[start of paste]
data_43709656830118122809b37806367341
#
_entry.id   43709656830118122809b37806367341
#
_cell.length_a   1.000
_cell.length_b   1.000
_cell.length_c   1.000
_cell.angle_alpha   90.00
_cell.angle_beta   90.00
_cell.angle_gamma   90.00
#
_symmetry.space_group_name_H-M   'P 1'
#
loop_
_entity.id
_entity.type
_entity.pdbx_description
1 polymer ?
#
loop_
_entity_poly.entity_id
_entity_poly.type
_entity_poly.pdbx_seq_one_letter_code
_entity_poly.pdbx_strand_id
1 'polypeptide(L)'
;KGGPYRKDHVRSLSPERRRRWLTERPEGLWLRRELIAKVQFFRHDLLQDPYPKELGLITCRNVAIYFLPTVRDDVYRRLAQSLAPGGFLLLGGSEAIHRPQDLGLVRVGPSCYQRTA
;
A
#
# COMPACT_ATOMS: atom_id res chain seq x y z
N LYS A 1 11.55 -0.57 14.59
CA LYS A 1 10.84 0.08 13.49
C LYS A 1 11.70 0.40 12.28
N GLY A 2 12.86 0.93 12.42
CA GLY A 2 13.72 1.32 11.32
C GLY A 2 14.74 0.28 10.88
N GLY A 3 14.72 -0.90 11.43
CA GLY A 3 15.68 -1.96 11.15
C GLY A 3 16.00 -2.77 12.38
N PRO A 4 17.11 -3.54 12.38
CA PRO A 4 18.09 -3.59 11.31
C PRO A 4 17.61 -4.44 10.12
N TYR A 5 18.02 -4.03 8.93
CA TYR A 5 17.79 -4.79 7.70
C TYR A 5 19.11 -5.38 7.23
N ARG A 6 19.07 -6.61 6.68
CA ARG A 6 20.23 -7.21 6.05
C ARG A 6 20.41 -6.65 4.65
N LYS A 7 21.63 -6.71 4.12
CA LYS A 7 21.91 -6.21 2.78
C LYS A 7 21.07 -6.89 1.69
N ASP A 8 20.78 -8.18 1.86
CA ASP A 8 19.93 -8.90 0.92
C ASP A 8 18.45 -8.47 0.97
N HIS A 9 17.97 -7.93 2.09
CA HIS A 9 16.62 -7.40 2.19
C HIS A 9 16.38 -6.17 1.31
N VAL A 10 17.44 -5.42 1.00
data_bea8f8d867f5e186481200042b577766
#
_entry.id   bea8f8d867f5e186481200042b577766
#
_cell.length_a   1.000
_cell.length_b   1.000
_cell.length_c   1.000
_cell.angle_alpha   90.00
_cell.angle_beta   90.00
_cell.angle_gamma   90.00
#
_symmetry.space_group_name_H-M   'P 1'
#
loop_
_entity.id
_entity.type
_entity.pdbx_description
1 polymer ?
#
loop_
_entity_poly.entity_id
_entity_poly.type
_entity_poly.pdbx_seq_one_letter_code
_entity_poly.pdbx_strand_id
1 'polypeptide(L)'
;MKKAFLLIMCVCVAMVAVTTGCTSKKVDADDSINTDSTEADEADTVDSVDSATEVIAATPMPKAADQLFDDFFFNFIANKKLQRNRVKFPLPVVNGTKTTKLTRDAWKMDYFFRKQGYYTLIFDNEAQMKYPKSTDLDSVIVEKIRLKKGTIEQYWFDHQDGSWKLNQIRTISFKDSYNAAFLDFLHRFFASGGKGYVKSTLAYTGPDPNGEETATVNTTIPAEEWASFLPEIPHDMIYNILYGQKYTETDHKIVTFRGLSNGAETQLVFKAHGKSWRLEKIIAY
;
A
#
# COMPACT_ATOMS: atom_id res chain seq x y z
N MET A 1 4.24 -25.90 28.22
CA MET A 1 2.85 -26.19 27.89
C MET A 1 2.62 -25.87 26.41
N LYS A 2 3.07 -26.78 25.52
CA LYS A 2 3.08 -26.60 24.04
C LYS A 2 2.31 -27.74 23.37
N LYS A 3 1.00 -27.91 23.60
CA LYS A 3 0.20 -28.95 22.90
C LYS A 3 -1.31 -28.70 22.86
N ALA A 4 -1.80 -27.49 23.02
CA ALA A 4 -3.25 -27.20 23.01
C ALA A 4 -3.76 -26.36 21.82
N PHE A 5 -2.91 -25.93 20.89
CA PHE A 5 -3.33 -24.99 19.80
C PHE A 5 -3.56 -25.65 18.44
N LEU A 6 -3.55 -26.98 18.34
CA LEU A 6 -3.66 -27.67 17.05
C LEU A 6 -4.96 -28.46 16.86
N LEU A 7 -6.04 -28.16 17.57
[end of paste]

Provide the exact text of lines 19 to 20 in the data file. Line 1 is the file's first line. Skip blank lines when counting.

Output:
#
loop_